Everyone had their own smell. Renita treated each like a fingerprint, like a live-wire map that pulsed in the air and gave her some sense of control.
John smelled like coffee and blood and smoke. Coffee was ninety percent of his diet, blood was his trade, and the smell of his brother’s cigarettes often clung to his clothes. He worked in a butcher shop. He liked his coffee black. He dragged his older brother out of bars and fist fights and his own private hell on a regular basis. He never complained.
These were things she knew, the bare-bone facts.
Lila smelled like butter and chocolate, like the fruity blend of her shampoo and the spicy musk of her sweat. She spent nearly every hour in the kitchen, her hands knuckle-deep in cookie dough, her face smudged with flour. Lila was a complicated mosaic; no matter how far you dug down, there was always another layer, another mess of scents to unravel and trace.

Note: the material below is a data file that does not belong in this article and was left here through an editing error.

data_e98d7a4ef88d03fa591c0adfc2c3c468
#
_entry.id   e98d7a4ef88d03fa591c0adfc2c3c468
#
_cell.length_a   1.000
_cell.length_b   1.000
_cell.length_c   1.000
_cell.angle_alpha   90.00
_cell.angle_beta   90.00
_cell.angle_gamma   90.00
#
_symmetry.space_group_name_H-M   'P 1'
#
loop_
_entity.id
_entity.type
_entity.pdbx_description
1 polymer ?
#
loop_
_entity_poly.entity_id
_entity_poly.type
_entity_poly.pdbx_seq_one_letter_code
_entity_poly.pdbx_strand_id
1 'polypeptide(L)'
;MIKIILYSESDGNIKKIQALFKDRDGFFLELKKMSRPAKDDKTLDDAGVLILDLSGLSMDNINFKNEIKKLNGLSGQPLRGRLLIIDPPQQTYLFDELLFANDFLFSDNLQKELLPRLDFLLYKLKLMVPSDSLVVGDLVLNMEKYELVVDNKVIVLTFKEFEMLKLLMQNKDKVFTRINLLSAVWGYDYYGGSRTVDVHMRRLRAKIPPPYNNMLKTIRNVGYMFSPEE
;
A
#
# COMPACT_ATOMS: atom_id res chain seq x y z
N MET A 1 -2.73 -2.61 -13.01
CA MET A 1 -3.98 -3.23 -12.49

Sometimes it gave Renita a headache, but she couldn’t bring herself to care.
Lila’s callused hands settled on top of Renita’s and guided her through the motions. Later, when the oven drove out pumpkin-sweet fumes, Renita washed her hands and left without saying goodbye, her fingers stretched out in front of her, skimming across the granite countertop.
In the yard, she passed a lemon tree and rose-tipped succulents. Beyond that, uneven bricks lined the walkway, and the only reason Renita knew this, any of this, was because John had described every detail until a diagram had been burned into her brain.
She thought of John, hard at work in his butcher shop. She thought of Lila, too; she was the only person Renita knew that always had a kind word to say, even when her hands cracked and bled.
The world had broken each of them in different ways, but they were here, and for the most part, they were okay.
Renita imagined the sun touching the leaves of the lemon tree and splitting the rinds of the fruit, making the air spill with yellow and smell of summer and sweetness, and she thought alright, alright.